5 ways you can help a dyslexic child to write more easily

5 ways you can help a dyslexic child to write more easily

Conditions like dyslexia shouldn’t be seen as a barrier to your kids getting the most out of school and learning to write. Indeed, writers like AA Gill and business people like Richard Branson and Jamie Oliver are dyslexic, as is Mark, the Co-Founder of Love Writing Co. This shows that it needn’t hold kids back. While dyslexia can make it harder for kids to learn to write, there are things you can do to make it easier too. Here are five approaches to consider:

1. Colour helps

Palm of children's hands with colourful paint on

Learning to read and write can be a difficult process, particularly if your child suffers from dyslexia. If you use books that look boring or contain page after page of the same lined paper, distraction and boredom will almost inevitably kick in. 

Teaching them to write using colourful pencils and booklets with fun pictures and patterns is likely to make the whole experience far more entertaining. If you can turn the process of writing from seeming like a boring, pointless thing into something they actively enjoying doing themselves, they will find the process of learning to write less of a pain. 

So, choose colourful pencils, exciting books and colourful imagery which are designed to engage. 

2. Offer support and praise

There’s a long and sad tradition of adults and teachers misunderstanding dyslexic children – characterising them as ‘slow’. Never mind the fact that dyslexia doesn’t actually relate to the child’s general intelligence, these characterisations also hurt the child’s self-esteem, and can affect them well into adulthood. 

Try to be as supportive as possible with a dyslexic child – offer them warm praise when they learn something new, and offer understanding when they feel frustrated or seem not to ‘get’ something that others find simple. 

3. Use a high-quality pencil

The last thing you want to happen as your child is about to fully write the letter ‘B’ for the first time after weeks of practice is for their pencil’s graphite to break. Soft graphite is key to a durable pencil which is easy for your children to learn to write with. They need tools that they know will work as soon as they are pulled out of their pencil cases and will still work when dropped or come into contact with liquid.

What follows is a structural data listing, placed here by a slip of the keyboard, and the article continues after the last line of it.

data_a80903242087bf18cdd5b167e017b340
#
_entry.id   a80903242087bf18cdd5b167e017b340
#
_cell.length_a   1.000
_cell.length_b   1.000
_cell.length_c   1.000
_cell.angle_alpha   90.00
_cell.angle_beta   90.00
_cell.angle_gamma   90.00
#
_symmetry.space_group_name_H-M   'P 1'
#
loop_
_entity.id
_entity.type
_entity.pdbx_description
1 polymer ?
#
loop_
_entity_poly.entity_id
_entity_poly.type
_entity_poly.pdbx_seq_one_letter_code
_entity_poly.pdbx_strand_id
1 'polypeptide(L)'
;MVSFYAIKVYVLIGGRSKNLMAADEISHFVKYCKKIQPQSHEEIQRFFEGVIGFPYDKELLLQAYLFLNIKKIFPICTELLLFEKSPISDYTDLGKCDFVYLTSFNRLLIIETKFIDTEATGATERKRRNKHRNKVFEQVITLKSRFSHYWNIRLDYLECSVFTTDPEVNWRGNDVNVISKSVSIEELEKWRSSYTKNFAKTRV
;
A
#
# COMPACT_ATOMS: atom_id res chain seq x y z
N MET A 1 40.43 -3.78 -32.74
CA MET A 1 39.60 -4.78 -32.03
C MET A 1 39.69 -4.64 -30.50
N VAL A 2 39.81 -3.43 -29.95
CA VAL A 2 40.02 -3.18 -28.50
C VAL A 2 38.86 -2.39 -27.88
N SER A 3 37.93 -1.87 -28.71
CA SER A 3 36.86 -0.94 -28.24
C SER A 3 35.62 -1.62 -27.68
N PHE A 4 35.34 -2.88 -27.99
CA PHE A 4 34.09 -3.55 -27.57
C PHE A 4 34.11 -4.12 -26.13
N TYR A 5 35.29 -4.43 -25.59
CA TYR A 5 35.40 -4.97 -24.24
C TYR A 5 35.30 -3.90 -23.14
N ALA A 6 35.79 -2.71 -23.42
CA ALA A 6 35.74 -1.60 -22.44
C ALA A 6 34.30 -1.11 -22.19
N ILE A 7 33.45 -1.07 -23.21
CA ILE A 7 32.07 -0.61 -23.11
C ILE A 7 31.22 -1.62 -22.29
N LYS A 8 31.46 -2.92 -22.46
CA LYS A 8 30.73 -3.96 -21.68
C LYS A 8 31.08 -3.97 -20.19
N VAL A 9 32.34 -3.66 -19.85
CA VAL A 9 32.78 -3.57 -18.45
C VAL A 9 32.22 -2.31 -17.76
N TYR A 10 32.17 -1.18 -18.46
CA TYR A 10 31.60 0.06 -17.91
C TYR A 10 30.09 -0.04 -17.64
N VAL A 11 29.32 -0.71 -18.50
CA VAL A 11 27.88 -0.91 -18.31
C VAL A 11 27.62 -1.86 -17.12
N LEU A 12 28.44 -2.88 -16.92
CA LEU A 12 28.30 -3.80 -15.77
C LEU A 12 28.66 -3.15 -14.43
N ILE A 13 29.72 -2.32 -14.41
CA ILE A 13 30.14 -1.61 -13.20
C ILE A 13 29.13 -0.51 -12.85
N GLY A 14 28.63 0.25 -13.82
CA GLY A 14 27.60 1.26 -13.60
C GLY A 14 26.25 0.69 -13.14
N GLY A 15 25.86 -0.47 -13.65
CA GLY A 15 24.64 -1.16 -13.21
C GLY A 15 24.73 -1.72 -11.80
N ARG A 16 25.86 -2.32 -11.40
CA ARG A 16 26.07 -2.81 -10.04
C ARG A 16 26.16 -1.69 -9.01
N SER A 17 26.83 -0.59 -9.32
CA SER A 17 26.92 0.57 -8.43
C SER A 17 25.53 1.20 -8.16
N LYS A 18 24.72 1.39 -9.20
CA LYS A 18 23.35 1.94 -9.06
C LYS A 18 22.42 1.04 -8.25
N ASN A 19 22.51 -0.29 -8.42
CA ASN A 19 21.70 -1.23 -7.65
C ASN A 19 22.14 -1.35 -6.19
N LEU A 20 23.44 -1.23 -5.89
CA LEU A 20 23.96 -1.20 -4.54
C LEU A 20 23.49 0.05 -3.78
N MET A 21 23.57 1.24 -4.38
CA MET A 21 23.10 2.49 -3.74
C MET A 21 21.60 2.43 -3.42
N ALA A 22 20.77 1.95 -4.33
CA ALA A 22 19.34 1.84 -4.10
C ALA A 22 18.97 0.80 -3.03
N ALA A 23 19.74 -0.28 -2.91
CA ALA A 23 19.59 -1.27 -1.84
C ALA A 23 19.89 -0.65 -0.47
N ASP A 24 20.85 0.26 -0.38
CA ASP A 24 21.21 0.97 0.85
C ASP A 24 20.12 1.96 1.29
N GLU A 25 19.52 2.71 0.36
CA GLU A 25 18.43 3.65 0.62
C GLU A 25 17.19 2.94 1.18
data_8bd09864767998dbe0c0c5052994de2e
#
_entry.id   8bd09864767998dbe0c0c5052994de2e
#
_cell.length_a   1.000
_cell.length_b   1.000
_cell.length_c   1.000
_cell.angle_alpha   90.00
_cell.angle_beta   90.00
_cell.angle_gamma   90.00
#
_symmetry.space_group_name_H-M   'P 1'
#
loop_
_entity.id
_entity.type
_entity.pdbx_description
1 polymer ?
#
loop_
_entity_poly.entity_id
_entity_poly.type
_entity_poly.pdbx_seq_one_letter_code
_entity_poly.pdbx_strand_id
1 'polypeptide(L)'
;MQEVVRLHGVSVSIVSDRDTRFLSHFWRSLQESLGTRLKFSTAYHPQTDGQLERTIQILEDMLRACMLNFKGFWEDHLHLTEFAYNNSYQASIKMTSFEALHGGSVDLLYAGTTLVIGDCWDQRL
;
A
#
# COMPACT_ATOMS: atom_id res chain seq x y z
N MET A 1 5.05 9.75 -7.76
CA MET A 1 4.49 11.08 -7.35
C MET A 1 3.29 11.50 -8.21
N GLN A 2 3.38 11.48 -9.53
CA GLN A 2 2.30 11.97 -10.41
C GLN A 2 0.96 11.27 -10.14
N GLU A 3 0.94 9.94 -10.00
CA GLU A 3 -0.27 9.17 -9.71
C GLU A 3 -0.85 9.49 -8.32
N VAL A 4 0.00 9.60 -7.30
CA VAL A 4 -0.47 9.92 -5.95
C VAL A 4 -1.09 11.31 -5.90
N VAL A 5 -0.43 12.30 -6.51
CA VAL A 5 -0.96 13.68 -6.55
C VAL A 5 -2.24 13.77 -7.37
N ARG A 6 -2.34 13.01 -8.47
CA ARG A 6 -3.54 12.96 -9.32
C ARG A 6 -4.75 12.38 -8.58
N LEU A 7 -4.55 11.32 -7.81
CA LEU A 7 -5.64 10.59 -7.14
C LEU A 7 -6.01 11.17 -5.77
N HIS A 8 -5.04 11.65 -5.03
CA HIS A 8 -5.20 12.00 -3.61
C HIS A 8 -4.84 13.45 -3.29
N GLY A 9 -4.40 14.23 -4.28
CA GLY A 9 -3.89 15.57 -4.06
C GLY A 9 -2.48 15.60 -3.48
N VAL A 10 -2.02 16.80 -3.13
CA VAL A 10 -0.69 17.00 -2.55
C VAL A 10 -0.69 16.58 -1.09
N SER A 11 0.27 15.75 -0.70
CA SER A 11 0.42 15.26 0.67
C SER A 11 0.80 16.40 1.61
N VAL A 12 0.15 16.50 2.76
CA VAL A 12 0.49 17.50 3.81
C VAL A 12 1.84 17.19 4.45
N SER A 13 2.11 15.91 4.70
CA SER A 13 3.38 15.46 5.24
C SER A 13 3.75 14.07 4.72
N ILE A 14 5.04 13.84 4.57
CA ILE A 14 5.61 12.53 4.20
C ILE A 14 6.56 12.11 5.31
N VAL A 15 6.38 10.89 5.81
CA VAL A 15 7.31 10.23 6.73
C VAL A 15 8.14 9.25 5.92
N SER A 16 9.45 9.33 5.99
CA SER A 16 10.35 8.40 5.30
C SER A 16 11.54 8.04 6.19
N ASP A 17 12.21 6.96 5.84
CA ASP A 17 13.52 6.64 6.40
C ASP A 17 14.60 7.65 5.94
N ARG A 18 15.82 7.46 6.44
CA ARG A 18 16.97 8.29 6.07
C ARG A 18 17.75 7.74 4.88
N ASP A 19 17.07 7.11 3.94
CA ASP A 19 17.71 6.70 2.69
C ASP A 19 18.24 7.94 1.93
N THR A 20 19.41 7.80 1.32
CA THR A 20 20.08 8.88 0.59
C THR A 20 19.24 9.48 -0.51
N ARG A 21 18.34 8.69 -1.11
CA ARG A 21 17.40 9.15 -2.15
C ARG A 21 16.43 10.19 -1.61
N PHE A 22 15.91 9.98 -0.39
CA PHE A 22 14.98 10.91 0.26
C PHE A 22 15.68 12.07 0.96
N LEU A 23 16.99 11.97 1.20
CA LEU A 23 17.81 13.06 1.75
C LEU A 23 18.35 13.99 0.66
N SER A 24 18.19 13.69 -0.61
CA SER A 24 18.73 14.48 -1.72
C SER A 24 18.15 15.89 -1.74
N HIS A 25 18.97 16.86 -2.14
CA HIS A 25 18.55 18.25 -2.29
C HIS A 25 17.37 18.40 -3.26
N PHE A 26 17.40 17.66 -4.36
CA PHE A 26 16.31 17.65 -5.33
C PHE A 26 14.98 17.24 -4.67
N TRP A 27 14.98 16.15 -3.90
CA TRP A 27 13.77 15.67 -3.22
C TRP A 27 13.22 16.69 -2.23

The pencil should also be easy to hold and control and move smoothly across the page, just like our Love Writing Co. Pencils!

Knowing that thee right pencil is there whenever they need to write will hugely encourage a child to write more and more. If they can’t find a pencil when they can find the words, those words won’t get written down.

4. Use writing books that are full of shapes and pictures

Floor blocks with alphabet and children playing with them

Learning to write becomes far easier if children can write out the shapes of the letters that they are thinking about on the page. Colourful books which celebrate each stage of your child’s writing development as they learn how to form full sentences will make the process considerably easier for everyone.

5. Break the process down

Breaking the process of learning to write down into steps will make it far easier for your kids to learn. These steps can take a fairly long amount of time to complete. But, by remaining patient and congratulating your kids as they complete each stage of the process, you will transform learning to write into a fun, encouraging experience for them. 

young boy holding two ring doughnuts to his eyes and pulling a funny face

Learning difficulties make learning harder but not impossible. Awareness, patience, understanding, and flexibility of approach as well as some imagination, are required to help dyslexic children learn to write. The steps above detail just a few of the ways in which you can make this process easier for those children. For more information about managing dyslexia please consult the British Dyslexia Association’s excellent website.